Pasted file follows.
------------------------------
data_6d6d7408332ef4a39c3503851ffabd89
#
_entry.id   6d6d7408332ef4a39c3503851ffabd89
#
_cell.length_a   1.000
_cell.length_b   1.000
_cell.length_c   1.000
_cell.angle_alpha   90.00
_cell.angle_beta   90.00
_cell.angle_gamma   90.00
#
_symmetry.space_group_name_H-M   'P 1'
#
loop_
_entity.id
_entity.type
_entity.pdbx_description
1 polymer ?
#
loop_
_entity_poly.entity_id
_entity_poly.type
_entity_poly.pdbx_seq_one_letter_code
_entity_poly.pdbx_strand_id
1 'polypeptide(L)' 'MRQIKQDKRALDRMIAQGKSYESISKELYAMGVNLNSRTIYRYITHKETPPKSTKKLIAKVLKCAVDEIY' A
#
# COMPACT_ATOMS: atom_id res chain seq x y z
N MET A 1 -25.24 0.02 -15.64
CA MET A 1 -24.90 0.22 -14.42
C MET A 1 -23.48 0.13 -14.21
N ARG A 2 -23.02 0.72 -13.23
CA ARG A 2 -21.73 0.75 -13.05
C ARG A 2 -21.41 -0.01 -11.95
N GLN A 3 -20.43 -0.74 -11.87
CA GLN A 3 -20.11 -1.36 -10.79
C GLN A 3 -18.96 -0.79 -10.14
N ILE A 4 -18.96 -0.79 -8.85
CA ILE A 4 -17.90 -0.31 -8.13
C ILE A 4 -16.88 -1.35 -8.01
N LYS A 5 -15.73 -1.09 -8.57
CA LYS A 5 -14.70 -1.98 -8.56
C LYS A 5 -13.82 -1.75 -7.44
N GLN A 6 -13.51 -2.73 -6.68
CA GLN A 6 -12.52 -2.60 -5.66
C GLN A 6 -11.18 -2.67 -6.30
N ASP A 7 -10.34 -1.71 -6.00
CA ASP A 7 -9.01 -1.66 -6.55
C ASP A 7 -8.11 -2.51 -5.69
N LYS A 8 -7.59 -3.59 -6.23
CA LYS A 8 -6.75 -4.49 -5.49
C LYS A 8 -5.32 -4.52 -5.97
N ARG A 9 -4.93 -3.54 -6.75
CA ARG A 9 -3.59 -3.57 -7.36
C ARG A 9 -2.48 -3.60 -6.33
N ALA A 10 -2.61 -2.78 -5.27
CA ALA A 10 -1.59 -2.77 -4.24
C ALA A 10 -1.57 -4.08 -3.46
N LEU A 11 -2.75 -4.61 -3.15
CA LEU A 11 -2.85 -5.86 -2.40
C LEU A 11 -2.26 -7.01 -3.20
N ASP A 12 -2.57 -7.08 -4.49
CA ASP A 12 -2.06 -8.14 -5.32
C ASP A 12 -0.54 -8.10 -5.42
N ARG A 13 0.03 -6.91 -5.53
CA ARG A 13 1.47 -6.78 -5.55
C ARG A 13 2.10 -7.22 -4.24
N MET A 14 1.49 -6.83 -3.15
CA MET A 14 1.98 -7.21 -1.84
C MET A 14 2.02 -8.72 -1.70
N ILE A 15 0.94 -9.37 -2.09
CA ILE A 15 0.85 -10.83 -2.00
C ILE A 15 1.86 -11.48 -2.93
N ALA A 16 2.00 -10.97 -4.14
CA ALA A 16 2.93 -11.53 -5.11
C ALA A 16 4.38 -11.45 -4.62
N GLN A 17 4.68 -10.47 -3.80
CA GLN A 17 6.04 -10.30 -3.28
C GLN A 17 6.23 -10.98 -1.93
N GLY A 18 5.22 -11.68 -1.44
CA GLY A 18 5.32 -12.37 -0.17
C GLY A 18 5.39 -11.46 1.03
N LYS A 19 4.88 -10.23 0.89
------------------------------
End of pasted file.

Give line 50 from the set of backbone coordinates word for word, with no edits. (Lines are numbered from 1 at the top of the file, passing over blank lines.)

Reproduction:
CA LYS A 8 -6.75 -4.49 -5.49